Mayfair House

22-28 Shepherd Street, London, W1J 7JH, United Kingdom
Mayfair House
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  • Business66

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exterior view of The Swanexterior view of The Swan

Forum Posts

Train connection in London

by bmajor98

I will be arriving at St. Pancras on the Eurostar at 2:34 P.M. on the 27 th. of August. Is there enough time to make the 3:07 train to Liverpool at Euston station?

Re: Train connection in London

by leics

St Pancras is about 10 minutes walk from Euston. So yes, if you are quick to get yourself off the Eurostar and out of the station and along the street and onto the right platform.

No time for a coffee, I'm afraid!

Check google maps to see exactly which way to turn when you leave Kings Cross/St P (left).

There are taxis outside the station, of course, but it will be no fatser than walking.

Re: Train connection in London

by K_V_B

Make sure your ticket to Liverpool has "London International CIV" as origin. You should normally be able to buy this together with your Eurostar ticket. The advantage of the "London International CIV" origin or destination on your ticket is that such tickets aren valid on all trains, which can be convenient if your Eurostar is late.

Travel Tips for London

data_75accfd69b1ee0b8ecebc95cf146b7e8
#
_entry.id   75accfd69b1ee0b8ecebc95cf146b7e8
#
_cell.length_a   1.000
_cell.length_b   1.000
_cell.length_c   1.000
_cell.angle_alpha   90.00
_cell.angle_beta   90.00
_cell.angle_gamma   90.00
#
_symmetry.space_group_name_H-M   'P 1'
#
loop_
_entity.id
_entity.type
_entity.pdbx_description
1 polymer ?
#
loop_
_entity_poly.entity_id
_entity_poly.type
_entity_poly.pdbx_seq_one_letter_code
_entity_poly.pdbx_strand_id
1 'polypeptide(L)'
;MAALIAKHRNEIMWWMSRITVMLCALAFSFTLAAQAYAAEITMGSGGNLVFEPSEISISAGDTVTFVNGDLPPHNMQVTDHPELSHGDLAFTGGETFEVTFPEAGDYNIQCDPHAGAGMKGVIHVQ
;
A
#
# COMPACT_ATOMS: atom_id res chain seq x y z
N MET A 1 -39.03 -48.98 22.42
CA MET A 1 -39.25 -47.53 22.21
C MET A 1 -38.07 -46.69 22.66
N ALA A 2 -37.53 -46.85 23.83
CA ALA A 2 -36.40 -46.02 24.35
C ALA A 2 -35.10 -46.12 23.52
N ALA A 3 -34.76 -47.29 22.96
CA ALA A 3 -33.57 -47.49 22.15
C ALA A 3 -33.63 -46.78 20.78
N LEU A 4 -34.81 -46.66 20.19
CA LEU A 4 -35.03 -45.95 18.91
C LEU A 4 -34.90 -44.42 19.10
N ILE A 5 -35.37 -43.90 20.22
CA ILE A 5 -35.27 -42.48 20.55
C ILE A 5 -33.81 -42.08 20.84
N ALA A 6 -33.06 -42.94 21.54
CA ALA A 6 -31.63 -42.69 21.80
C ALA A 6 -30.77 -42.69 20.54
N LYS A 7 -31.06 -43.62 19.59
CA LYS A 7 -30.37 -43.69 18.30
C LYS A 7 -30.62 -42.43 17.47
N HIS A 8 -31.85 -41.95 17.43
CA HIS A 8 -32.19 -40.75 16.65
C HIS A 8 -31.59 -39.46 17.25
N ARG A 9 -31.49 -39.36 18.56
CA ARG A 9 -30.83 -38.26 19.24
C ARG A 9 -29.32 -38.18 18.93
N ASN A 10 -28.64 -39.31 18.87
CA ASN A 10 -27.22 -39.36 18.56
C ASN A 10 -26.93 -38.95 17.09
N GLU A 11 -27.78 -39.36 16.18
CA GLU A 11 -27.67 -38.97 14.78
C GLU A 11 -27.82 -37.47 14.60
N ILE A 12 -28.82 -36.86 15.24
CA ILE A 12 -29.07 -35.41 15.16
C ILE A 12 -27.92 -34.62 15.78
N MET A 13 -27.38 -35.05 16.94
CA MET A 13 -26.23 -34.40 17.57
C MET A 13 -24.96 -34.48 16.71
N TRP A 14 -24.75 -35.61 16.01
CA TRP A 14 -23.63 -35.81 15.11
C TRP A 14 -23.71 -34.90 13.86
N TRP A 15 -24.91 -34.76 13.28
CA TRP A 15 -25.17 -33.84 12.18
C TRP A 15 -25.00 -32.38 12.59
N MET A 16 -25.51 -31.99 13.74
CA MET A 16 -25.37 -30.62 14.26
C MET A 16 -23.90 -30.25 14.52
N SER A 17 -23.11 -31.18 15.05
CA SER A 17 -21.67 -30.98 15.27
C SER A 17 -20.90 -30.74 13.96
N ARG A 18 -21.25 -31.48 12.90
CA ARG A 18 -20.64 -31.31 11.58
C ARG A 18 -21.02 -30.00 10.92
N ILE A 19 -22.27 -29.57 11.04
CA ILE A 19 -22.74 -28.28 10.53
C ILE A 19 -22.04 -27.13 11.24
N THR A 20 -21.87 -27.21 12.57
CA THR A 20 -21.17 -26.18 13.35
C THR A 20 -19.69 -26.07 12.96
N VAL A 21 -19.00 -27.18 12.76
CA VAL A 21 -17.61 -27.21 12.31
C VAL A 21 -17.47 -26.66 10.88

tate modern

by johntchow

visiting the tate modern and their special exhibit was a feature on surrealism. my favorite genre of art. the tate modern just opened up in 2000 and is housed within an old factory. the collection of modern art here is beyond comparison. its also nice because this was the only museum i had EVER been to that has little stools that you can carry from floor to floor, exhibit to exhibit, so that you can take your time and view the pieces. so even if you REALLY arent an art conneisseur, you can look like one. ;) i think i forgot to take a picture outside the tate modern... so youll have to settle for a picture that i took in the subway station on the way to the tate modern.

Tate gallery

by Srechko

Tate gallery of Modern Art is a must! It is a unique place that combines real art with silly attempts of art. Example of art: Cezanne and Picasso paintings. Example of silliness: One 'Artist' displayed wooden shelf stuck on the wall with a glass half full of water. Below this he explains on two pages how he does not really see shelf with glass on top, but an oak tree. That surely attracted lots of visitors attention. It is located on the south bank of the River Thames at Bankside, near Blackfriars Bridge, opposite St. Paul's cathedral.

See the Crown Jewels at the...

by bcc8

See the Crown Jewels at the Tower of London. This picture is of the Waterloo Barracks where the Jewels are housed. Get to the Tower of London early because sometimes the lines can get long to see the more popular attractions.


by jokubasmagnus

Many of the people who travel on the tube are typically highly-strung, stressed-out Londoners. As a tourist, it is your duty to irritate these people as much as possible by walking really slowly and standing on the wrong side of the escalator and so on...However the wiser amongst you will obviously not want to be tutted and snapped at, so here are a few guidelines from a regular [and highly-strung] tube user.

1: Ticket machines: There are two types of machine in the underground: some with lots of buttons and newer ones with a touch screen. Make sure you know which ticket you want to buy before you get to the front of the queue [you have queued, haven't you?] Otherwise you will hold up everyone else. If you're not sure, queue up at the ticket booths instead.